I have been working as a mountain guide this winter, taking clients backcountry skiing in the mountains of Hokkaido, the north island of Japan. Clients come to ski the best lines in the best, untracked snow and it was my job to find it.
This particular day, the snow, as usual, was deep after another dump of ½ a meter of snow had been put down with a NW wind. I skied up with 6 clients on skins for 3 hours with our eyes on a particular ski line called ‘Time Warp’, that would be the grand finale for the day. We skied a few other lines in great powder with my clients excited about ‘Time Warp’, which would take us back down to the valley floor.
I had a niggling doubt. The slope aspects we had skied had all been less wind loaded and ‘Time Warp’ took us onto a steep slope and into a large gully with an aspect that could have been wind loaded from the previous day’s storm. An avalanche would take us straight into the gully with severe consequences. Expectations were high and the slope was ‘probably’ all right. The other slopes had been OK, but this slope was different. Decision time. Go or no go? Disappoint clients on the final and best run of the day? The pressure was on to make the right decision. Maybe I could find a way to keep off the suspect slope? Safe descent systems might keep the risk manageable? I’d skied the line a few times before and it had been no problem.
Then a little voice said ‘Phil, you could be skiing straight into a Heuristic Trap.’
I abandoned the line and took everyone down the way we had come up.
What sort of trap?
We make decisions heuristically everyday of our lives, using rules of thumb or trial and error to quickly make decisions that would otherwise take time and effort to analyse. That’s why branding is so important. Pick up the blue box of toothpaste because that’s the one that was OK last time.
Like the day in the US when I grabbed the green nozzle in the petrol station to fill up my hire car with unleaded fuel. I was initially perplexed when it didn’t fit the car filler, then I noticed the sign above it, saying ‘Diesel’. I’d only focused on one bit of information, the green nozzle, same colour as in the UK, without taking note of any other information before making my decision.
Heuristic decisions are quick and effective; we practice them every day and do them without noticing. Trial and error works just fine, unless there are significant consequences for getting it wrong.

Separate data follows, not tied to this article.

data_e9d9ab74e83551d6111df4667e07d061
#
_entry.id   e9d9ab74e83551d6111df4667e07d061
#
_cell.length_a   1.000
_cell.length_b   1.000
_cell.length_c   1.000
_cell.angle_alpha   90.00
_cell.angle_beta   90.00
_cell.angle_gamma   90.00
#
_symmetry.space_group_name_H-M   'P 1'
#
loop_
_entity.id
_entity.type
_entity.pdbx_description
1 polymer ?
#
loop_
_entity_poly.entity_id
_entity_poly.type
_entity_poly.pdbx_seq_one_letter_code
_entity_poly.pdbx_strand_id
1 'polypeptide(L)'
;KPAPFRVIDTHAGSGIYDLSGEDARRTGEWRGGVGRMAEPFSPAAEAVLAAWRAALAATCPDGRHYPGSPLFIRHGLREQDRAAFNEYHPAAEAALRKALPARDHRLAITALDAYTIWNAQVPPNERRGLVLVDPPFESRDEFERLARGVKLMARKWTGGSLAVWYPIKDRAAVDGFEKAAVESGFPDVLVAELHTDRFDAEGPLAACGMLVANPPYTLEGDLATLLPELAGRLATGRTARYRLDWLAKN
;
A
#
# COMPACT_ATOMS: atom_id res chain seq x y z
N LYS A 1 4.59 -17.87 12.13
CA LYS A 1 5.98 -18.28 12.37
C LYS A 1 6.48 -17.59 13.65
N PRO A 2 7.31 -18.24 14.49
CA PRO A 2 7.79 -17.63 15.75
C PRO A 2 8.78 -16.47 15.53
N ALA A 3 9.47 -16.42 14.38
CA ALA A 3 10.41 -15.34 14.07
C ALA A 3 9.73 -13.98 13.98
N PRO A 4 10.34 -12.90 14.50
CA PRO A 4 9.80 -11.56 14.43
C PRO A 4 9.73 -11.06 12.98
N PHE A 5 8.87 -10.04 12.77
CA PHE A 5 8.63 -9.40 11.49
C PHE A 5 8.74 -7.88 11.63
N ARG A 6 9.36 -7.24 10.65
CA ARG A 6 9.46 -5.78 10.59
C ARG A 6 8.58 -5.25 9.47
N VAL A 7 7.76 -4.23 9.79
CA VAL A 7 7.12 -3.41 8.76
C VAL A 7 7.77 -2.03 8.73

For many years now, avalanche safety has recognised human errors in many decisions that lead to accidents and we can learn from them in all walks of life, including safety and business decisions.
Taken from a presentation by Ian McCammon at the International Snow Science Workshop, Penticton, British Columbia, 2002, McCammon identifies 4 main traps:
Trap #1: Familiarity
The familiarity heuristic is the tendency to believe that our behaviour is correct to the extent that we have done it before. In essence, this heuristic amounts to a kind of mental habit where our past actions are proof that a particular behaviour is appropriate. For example, when we drive to work each day, we generally don’t review the pros and cons of all possible routes; we simply take the most familiar one.
Trap #2: Social Proof
The social proof heuristic is the tendency to believe that a behaviour is correct to the extent that other people are engaged in it. Cialdini (2001) provides a comprehensive review of research supporting the idea that others’ behaviour, and even mere presence, has a powerful influence on our decisions.
Trap #3: Commitment
The commitment heuristic is the tendency to believe that a behavior is correct to the extent that it is consistent with a prior commitment we have made. This heuristic is deeply rooted in our desire to be and appear consistent with our words, beliefs, attitudes and deeds.
Trap #4: Scarcity
The scarcity heuristic is the tendency to value resources or opportunities in proportion to the chance that you may lose them, especially to a competitor. We can therefore distort the value of the opportunity and can expose ourselves to greater risk.
Knowing that Heuristic Traps exist when making decisions is all very well, but how do you avoid falling into one?
Protocols - Check lists – mental – tick off checks before taking a course of action, develop a habit of double-checking systems
Team working - Involve others in decision making to check your thinking, observations and assumptions.
Noticing - Take time to take in all the information available and be aware of cascading events. We can develop our noticing skills or situational awareness to catch situations before they develop.
Inner voice - Listen to your quiet inner voice and act on it. It’s sometimes there and can be recalled in hindsight
Take two - First introduced by Du Pont and trademarked in 2007, "Take Two" stands for "take two minutes" and is a quick and easy process that enables individuals and groups to analyse the safety of a particular course of action, or task.
Stop and reassess either personally or as a group
- Has anything changed / or is out of the norm?
- How am I, or the group feeling?
- Is anything not as planned?
- Have I taken in all available information?
- Could I be affected by any thinking biases?
- How am I currently making decisions – intuitive, rule based, creative?
- What is the main priority – is it correct?
Usually heuristic decision-making doesn’t matter, unless the consequences are significant, so be on your guard when getting it wrong would be serious.
Can you work out which traps I was exposed to on my ski day?
Phil Poole is our Global Health & Safety Advisor.